We may have different tastes in music, but all of us respond to it. Even infants and very small children respond to music with joy. Music is an expression of the soul: it has an automatic effect on the mind and body. It evokes all sorts of emotions, from energy to melancholy, tenderness to harshness, pride to peace.
It is a force and energy that is being investigated by medical experts all over the world who believe that both its sounds and the vibrations caused by its beats hold a power of good for the human mind and body.
A study of the effects of music on newborn babies showed that stressed babies benefit from hearing three types of music:
1. The sound of a heartbeat, just like the mother’s heartbeat the baby heard in the womb.
2. Fluid sounds that are similar to the sounds the baby heard in the womb.
3. Lullabies in the mother’s voice.
All these sounds calm the baby helping him/her to eat and sleep better. Other studies have shown that music can reduce the anxiety and stress caused by a hospital setting and reduce physical pain among patients in emergency rooms.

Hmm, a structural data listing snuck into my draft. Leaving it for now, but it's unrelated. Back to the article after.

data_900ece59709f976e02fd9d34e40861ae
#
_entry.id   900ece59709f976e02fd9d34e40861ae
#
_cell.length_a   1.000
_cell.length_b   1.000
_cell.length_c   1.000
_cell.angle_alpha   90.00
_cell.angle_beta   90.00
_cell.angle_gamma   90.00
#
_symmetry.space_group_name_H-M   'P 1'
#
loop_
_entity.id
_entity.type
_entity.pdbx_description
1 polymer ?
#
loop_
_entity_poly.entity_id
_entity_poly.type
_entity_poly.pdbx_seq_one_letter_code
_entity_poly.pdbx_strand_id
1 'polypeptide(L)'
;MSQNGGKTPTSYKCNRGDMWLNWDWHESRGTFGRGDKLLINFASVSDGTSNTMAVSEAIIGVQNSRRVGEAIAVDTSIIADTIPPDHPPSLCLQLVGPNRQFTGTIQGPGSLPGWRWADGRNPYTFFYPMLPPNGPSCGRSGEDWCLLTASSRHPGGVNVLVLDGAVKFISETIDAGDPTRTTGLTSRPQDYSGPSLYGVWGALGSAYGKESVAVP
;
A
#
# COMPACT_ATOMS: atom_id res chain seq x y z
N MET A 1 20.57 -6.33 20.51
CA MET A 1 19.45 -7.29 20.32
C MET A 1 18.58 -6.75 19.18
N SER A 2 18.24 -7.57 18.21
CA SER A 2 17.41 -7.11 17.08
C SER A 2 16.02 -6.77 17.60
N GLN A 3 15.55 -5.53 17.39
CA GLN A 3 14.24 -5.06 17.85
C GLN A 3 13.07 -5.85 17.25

Music has a positive effect on the body by reducing cortisol, the hormone that surges when we are stressed. And it causes a definite improvement in the body’s immune response. Music is the audible part of sound, but sound is actually vibrations of energy that travel in waves. These vibrations can be felt, even if the sound can’t be heard. This property of sound is used in a therapy called Vibroacoustics that is used to treat diseases like Parkinson’s, Alzheimer’s and Fibromyalgia, which are connected with disturbances of inner body rhythm.
Traditional musical therapy
Music therapy is as old as humankind. All traditional healing systems use music. For example, yoga’s bumble bee breathing technique (brahmari) involves plugging both ears closed with the index fingers and then humming softly. This has been shown to normalise blood pressure.
Tibet’s ‘singing bowls’ are large bowls struck with a padded mallet to produce deep, gentle sounds that have a relaxing effect on the body and lead to deep, high-quality sleep. And all cultures use chanting as part of meditation and relaxation techniques.
From HT Brunch, February 22
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